Scott Walker's Right-To-Work Bill Sounds Good On Paper, But It Actually Hurts Workers
Collective bargaining sure is a difficult pill to swallow — at least in potential presidential candidate Gov. Scott Walker's mind. On Friday, the Associated Press reported that the Wisconsin governor, who previously took on public sector unions in bitter fight back in 2011, plans to sign into effect on Monday a recently passed state assembly bill that would effectively dismantle the rights of private-sector union workers. Touting freedom of choice for employees, on paper, the bill seems innocuous enough but would inevitably hurt the workers themselves in the long run.
According to the report, the bill's passage should have triggered alarm bells in many circles, but so far, it seems that union members have "resigned [themselves] to the inevitability" of their situation, which could take "decades" to undo. Explained one worker, 62-year-old bus driver Jerry Papa, to the AP, "You've got to fight back, but this kind of thing is going to be a generational process — it's going to take 25 to 40 years to correct problems Scott Walker's done in 4 1/2 years."
The bill itself bans private sector businesses from entering into any agreements with unions which would require dues of its employees, explained the Chicago Tribune in an article on Friday, and gives the impression of a generous alternative for workers to choose between collective bargaining fees and freedom from associated representation. Critics of the bill, however, paint a much starker and detailed picture.
Peter Barca, Assembly minority leader, told The New York Times on Friday that the bill was "desperately wrong" for the state of Wisconsin. "I can’t think of any policy that’s more antithetical to Wisconsin values, to our very heritage, to the Wisconsin way of doing business than this bill," he said.
"Today is the day we have solidified the regressive era in Wisconsin," lamented Democratic Rep. Terese Berceau, according to the report by the Chicago Tribune.
Union workers, protesting outside the Capitol in single-digit temperatures, argued against the perception that the right-to-work passage would draw businesses to the Midwestern state. Instead, they claimed, it would allow companies to lower salaries and wages and would most likely result in more dangerous working conditions. According to a report by the Wall Street Journal on Friday, Democratic legislators were also quick to blame state Republicans for what they believed was simply a stunt to prop up the governor's potential presidential bid.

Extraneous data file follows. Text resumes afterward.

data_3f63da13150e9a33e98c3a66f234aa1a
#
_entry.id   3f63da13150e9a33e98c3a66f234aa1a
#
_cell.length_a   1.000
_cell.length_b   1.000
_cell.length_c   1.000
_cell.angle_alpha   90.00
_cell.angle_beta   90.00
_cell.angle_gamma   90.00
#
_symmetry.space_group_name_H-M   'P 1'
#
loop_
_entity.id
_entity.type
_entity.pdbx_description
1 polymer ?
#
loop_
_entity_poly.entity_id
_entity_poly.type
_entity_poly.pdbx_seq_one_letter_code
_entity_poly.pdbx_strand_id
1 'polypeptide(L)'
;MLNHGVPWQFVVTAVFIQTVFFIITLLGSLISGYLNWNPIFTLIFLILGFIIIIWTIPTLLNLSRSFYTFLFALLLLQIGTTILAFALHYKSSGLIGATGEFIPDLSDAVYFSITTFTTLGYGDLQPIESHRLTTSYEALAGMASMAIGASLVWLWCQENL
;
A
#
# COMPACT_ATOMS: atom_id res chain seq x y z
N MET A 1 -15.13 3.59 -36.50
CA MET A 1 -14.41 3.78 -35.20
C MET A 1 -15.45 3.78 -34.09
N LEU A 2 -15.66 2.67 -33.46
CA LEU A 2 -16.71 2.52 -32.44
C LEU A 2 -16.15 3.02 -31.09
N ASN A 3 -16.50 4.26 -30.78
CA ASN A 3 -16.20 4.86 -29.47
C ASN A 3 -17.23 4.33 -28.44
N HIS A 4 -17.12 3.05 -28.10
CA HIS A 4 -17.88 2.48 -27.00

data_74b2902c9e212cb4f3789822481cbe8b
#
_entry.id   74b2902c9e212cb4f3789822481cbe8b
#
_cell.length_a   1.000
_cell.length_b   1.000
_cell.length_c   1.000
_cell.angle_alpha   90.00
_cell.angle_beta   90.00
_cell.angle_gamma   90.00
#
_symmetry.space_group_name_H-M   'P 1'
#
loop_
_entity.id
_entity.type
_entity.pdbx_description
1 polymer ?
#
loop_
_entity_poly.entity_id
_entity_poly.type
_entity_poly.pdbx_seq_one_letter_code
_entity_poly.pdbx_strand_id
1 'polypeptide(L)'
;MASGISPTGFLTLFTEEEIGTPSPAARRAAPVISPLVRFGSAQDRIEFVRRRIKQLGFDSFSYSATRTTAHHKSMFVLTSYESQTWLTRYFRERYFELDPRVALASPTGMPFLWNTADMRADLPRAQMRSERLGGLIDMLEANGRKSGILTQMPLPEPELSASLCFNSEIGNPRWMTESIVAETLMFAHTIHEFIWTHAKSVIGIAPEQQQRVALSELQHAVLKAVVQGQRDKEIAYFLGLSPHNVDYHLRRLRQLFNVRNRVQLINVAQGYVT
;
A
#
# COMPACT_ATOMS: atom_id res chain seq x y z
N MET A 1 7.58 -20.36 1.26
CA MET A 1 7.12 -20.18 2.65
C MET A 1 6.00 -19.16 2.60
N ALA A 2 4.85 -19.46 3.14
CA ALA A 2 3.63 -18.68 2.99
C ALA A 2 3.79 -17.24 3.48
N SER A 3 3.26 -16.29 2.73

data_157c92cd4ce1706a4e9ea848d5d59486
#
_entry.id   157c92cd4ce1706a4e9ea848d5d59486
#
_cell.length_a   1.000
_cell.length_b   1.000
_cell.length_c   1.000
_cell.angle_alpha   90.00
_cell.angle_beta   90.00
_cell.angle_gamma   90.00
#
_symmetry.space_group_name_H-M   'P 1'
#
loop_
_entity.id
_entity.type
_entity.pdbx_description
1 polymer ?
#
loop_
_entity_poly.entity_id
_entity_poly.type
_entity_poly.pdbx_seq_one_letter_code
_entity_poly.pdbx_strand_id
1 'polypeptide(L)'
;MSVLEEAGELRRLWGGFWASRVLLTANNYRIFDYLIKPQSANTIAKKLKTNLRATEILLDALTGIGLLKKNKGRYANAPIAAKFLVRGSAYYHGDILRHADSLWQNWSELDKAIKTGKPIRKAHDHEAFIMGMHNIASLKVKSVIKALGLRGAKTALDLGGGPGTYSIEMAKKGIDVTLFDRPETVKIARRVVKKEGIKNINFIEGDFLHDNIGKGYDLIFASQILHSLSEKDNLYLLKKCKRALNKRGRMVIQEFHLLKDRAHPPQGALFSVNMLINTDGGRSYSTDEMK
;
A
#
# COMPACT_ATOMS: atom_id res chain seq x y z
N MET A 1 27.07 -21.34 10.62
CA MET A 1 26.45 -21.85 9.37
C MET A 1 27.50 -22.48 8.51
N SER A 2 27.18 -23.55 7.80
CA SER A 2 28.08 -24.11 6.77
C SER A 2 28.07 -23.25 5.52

Said Democratic Rep. Cory Mason in a statement, "It’s the workers in this state that are suffering through the politics of our governor’s ambitions." Added Democratic Rep. Andy Jorgensen, "This has nothing to do ... with choice. It has everything to do with busting."
Following the bill's 19-hour debate session, Republican legislators defended the bill on Friday morning, saying that it afforded extra liberties for employees and businesses alike and insisting that the notion of freedom was absolute. "We stand today for a simple, but very powerful concept, the concept for worker freedom," said Republican Rep. Dean Knudson in a statement.
Some were more hostile in their accusations and assertions, including Republican Speaker Robin Vos, who accused Democrats of suffering from "Walker derangement syndrome." Republican Rep. Jeremy Thiesfeldt offered up a blistering critique of his opponents as well, insisting in a statement that use of the term "freedom" when referencing the bill was nothing but the truth. "I'm not going to apologize about using the word freedom, I'm going to use it over and over again because that's what this is about," he said.
A closer look at the bill, however, offers up more headache than clarity. According to the Chicago Tribune, the requirement of union dues by private sector businesses will become an incontrovertible crime, punishable by up to nine months in jail. Workers say that the bill will also throw a wrench into an already well-oiled system, which could in turn hurt the local economy.
Only time will tell whether the move was a direct effort by Walker and his associates to beef up his presidential candidacy resume or not. Whatever the case may be, downtrodden Wisconsin workers now have one more fight on their already beleaguered hands.
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